SALT LAKE CITY — As the conflict in Ukraine continues, the effects of the war will in time begin to affect Utahns — not just emotionally, but economically.
To find out how, we'll take a look at what goods are going to be impacted — specifically, imports from Russia.
The United States imports about $29 billion of goods from Russia.
That includes fuels (the largest import, which impacts nearly everything), precious metals, iron, steel, fertilizers and chemicals.
Outside the U.S., oil is still a major export from Russia. Cars and wheat are other important exports.
Those are now the goods that could be at risk for price increases or supply chain shortages.
“I should start by saying that Putin continues to prove me wrong, because I continue to think that rationality will prevail in some way,” said Ryan Vogel, the director of the Center for National Security Studies at Utah Valley University. “There's a lot of history and baggage to this conflict, and you're seeing it play out now.”
Vogel is hoping to help Utahns understand what the impact on their lives will be.
At least in the short term, he says things will look very similar to supply chain shortages during the pandemic.
“I think there will be more indirect effects than direct effects,” he said. "There will be supply chain disruptions, just like we've seen over the past couple of years. You will see an increase in prices from gas and other energy sources... and those will all have an effect on the prices of goods.”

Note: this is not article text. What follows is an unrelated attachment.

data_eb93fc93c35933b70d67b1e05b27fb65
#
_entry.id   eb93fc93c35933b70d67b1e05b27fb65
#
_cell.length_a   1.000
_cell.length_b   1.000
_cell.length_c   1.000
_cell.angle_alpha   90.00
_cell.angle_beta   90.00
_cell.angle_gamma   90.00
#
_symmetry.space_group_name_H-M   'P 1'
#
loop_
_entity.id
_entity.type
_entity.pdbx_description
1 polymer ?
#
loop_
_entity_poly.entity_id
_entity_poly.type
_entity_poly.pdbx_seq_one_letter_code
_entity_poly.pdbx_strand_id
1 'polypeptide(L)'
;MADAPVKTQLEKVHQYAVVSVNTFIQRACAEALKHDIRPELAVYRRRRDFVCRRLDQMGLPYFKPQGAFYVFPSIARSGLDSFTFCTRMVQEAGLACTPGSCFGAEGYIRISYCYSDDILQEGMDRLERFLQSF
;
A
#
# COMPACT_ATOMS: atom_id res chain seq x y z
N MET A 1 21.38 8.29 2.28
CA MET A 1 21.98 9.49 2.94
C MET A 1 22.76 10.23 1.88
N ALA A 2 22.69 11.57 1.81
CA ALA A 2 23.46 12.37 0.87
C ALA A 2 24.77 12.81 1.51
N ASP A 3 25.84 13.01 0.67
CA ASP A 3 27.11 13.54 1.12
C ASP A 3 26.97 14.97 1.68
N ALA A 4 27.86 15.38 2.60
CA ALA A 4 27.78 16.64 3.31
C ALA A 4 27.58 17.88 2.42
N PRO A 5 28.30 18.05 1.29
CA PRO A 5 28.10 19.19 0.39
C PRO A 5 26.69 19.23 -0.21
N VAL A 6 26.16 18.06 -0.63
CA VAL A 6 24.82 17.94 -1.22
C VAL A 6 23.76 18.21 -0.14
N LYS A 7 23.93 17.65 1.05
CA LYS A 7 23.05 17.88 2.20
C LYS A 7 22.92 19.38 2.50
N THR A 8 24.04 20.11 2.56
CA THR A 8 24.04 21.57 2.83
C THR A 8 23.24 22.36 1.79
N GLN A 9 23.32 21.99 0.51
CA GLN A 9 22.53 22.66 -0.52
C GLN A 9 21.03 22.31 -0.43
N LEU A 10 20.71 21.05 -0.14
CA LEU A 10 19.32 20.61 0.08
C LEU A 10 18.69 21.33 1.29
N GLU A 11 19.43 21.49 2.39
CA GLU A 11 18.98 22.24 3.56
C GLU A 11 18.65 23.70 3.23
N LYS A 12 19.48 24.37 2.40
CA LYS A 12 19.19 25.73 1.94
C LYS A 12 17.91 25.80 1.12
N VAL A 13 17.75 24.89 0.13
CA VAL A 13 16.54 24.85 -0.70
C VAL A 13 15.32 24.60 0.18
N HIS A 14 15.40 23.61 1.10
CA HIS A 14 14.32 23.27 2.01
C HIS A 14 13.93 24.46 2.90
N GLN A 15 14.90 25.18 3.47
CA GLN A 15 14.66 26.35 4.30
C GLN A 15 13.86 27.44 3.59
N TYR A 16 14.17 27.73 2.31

The exact impacts will depend on how long the conflict lasts. If it's only is a few weeks, Vogel says the impacts to those in the U.S. will be minimal. But if it lasts longer, he says the effects may increase — “especially for businesses that really are directly affected by the sanctions, because of, you know, either their buyers or the products or something like that.”
With Russia being a major producer of oil and energy, those areas areamost likely where we are going to see the biggest impacts.
There is also the risk of China and its threats towards Taiwan, but Vogel says that's not a worry he has yet.
“I’m not overly concerned with it, only because I think China is a lot more strategic than that. I don't think that they're going to be drawn into a Russian conflict," he said.
Ultimately the impacts this conflict will have, and how severe they will be, is unknown. But Vogel had a message for the public.
“I think we have to prepare,” he said, “at least for the short-term, for price increases, disruptions and availabilities.”